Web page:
SPRING SEMINAR: “Mind-Body Naikan Therapy: A way of self-discovery and self-renewal,” March 16, 9:00am – 12:30pm

Published December 30, 2018 by

Moiliili Hongwanji Mission
Presents a Spring Seminar

“Mind-Body Naikan Therapy:
A way of self-discovery and self-renewal”

Rev. Mari Sengoku, Ph.D.
Director of Mind-Body Naikan Center

Rev. Mari Sengoku

Saturday, March 16, 2019
9:00 a.m. – 12:30 p.m
Moiliili Hongwanji Mission
902 University Avenue

Introduction to the Lecturer

Rev. Mari Sengoku, Ph.D., is a Jodo Shin Buddhist minister who serves as a mental health therapist for temple members and members of the public in both Japan and the U.S. She used to serve as a minister of Honpa Hongwanji Mission of Hawaii (1994 to 2007). She has also served as a chaplain in hospitals and hospices in Kyoto and Tottori, Japan, as well as in Hawaii. She has an MA degree in Education and Marriage and Family Therapy in the U.S., and earned her Ph.D. in Neuropsychiatry in Japan. She regularly lectures about Japanese therapies and spirituality in university classes for foreign students in Japan, as well as at nursing and medical schools. Dr. Sengoku is the Director of Shinshin-Mezame Naikan Center, with locations in Tottori prefecture in Japan. Shinshin-Mezame means “mind-body awakening.” She guides her clients in breathing and meditation techniques to enable them to enter the deeper reaches of the Naikan experience promptly.

What is Naikan?

Naikan is a Japanese word which means “inside looking” or “introspection.” Naikan is a method of meditative self-reflection, psychotherapy and counseling founded in 1950s by Rev. Ishin Yoshimoto - a Jodo Shin Buddhist minister. Now there are more than 40 Naikan centers in Japan, and the therapy has also taken root in the U.S., China, and Europe, with Naikan centers now established in Austria, Germany, China and Korea. Also in Sri Lanka, Dr. Sengoku and Theravada Buddhist monks at universities are in planning Naikan retreat and research project. In Naikan, the practitioner devotes oneself to self-examination on the following three themes: 1 – What you have received from others; 2 – What you have returned to others; 3 – What troubles and difficulties you have caused in relation to significant people in your life, beginning with your mother, father, and spouse, and continuing on to others. These relationships are examined by first dividing them into chronological order, then by putting yourself in the other’s shoes, and then by trying to recall concrete facts. Naikan gives a practitioner an opportunity to examine things objectively. As a result, practitioners become able to reinterpret and change their perspective toward the significant relationships in their lives. They come to discard narrow and self-serving points of view, and instead cultivate deeper understandings of self and other rooted in gratitude and an awareness of interdependence. This discovery can be profoundly transformative, leading to the resolution of problems and to the improvement of disease.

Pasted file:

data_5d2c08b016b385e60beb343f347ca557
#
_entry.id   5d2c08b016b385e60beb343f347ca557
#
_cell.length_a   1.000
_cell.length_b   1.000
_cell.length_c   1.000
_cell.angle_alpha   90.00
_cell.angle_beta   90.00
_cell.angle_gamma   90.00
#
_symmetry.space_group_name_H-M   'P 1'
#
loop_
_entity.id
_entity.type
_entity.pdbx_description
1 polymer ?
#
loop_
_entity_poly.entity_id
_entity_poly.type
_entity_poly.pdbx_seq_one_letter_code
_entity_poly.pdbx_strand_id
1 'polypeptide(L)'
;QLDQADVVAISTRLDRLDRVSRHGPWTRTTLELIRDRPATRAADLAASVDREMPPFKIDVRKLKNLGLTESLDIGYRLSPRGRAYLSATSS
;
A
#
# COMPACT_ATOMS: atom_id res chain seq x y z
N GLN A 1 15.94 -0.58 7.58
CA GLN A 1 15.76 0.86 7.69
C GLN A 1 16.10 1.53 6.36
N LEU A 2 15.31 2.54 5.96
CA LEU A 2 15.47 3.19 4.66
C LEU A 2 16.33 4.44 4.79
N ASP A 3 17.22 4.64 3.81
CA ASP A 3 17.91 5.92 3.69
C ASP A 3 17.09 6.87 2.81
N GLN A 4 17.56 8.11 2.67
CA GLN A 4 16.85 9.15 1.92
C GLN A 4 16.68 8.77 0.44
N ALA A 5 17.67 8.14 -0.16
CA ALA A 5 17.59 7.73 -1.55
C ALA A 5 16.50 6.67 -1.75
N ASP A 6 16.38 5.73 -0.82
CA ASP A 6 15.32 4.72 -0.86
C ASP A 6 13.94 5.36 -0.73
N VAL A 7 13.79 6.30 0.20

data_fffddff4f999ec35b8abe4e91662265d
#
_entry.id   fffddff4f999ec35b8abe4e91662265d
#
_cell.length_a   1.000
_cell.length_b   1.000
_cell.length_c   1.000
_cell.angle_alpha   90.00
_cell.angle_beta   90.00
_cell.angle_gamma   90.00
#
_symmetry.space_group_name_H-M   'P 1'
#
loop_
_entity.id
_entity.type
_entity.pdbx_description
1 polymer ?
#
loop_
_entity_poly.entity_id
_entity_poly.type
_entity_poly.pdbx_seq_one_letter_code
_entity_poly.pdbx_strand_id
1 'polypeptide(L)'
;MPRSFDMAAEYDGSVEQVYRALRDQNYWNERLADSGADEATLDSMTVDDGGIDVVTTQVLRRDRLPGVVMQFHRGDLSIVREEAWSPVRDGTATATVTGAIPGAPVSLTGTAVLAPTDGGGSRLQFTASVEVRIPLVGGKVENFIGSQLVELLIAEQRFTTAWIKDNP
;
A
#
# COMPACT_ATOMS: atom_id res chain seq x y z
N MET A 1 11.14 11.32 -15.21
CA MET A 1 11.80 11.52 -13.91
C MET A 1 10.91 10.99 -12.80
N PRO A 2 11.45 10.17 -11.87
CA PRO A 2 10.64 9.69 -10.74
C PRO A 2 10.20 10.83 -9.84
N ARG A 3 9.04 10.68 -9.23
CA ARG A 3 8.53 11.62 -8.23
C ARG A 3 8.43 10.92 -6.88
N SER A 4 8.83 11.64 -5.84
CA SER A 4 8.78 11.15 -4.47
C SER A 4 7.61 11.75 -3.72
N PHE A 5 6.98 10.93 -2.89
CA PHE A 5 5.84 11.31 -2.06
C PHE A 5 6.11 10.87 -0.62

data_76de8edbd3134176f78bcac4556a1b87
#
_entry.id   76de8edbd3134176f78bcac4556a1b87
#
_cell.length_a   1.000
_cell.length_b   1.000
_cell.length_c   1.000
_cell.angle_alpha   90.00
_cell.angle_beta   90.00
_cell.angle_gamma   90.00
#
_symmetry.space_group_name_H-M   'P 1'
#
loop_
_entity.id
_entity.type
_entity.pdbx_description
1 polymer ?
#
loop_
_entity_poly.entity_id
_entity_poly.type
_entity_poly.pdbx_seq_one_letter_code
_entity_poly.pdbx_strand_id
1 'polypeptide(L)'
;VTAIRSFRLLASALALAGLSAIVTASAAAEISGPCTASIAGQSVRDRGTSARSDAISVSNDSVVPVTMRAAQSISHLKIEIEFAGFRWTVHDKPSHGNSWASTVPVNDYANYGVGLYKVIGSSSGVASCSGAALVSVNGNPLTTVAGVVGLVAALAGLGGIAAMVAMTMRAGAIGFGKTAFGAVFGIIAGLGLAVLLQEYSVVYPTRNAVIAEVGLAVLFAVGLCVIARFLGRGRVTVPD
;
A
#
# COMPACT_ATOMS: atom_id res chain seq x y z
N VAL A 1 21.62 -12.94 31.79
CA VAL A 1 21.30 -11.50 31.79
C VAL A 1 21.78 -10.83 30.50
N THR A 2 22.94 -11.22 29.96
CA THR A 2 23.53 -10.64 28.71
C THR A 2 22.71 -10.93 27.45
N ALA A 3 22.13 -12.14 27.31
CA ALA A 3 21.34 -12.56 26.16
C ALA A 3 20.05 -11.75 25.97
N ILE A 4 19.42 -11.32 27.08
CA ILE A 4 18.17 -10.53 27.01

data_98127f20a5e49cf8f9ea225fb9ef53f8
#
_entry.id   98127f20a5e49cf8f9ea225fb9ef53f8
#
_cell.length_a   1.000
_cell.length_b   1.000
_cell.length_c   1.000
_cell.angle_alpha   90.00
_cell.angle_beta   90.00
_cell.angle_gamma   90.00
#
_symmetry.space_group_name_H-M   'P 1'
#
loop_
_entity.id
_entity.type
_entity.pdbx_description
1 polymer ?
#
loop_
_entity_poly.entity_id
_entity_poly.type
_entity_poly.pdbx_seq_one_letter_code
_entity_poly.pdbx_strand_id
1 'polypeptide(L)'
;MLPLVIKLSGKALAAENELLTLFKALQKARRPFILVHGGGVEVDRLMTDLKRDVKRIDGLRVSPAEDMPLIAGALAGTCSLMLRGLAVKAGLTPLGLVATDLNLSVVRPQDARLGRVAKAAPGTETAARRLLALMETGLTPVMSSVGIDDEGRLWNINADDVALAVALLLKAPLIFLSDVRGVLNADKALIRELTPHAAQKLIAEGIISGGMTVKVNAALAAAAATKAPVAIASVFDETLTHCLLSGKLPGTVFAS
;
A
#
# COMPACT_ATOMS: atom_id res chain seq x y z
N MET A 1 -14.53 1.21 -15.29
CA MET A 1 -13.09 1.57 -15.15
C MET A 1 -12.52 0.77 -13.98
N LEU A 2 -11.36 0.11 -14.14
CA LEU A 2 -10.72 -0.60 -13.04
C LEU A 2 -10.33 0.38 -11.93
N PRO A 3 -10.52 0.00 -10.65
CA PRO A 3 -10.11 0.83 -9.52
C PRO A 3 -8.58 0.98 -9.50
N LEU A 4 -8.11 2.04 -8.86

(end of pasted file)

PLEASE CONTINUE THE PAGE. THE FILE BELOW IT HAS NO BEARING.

As Jodo Shin Buddhist followers, through reflecting on our relationships with others using Naikan themes, we attain insight into the basic notion of Jodo Shin Buddhist teachings based on the works of Shinran Shonin (1173-1263) including how our life is supported by other through “interdependence” (engi, jinen), the absolute grace of tariki or “other power,” liberation from ego-centered existence and realization of “no-self” or “non-ego” (muga). These insights into interdependence, other-power grace, and selflessness in turn generate deep feelings of gratitude and appreciation for others, feeling of repentance for causing trouble to others and feelings of “compassion” (jihi) for others.

Finally, the applications and objectives of Naikan are clarified as follows:

(1) First, Naikan is a spiritual way of transformation, illumination and enlightenment based on Jodo Shin Buddhist teachings which can be used by students, teachers, doctors, nurses, businessmen, homemakers, and so forth; (2) Second, Naikan is a psychotherapy and counseling method for those suffering from marital conflicts, juvenile delinquency, school truancy, alcohol or drug dependency, criminal behavior, neurosis, depressive disorders, and other psychological problems.

In conclusion, we might say Naikan is a kind of secular hoben or “expedient means” for getting insight into Jodo Shin Buddhist principles operating in everyday life.

Seminar Schedule

9:00am –
Opening, Introduction
9:10am –
Lecture: Introduction to Naikan Therapy (40 min.)
9:50am –
Break (20 min.)
10:10am –
Experiencing Naikan followed by Chair Yoga stretch and Breathing technique (120 min.)
12:10pm –
Q&A Discussion, Closing

Registration Fee: $10 (light refreshments is included).

Please RSVP to Moiliili Hongwanji @ 949-1659 or email mhm@moiliilihongwanji.org by March 10, 2019

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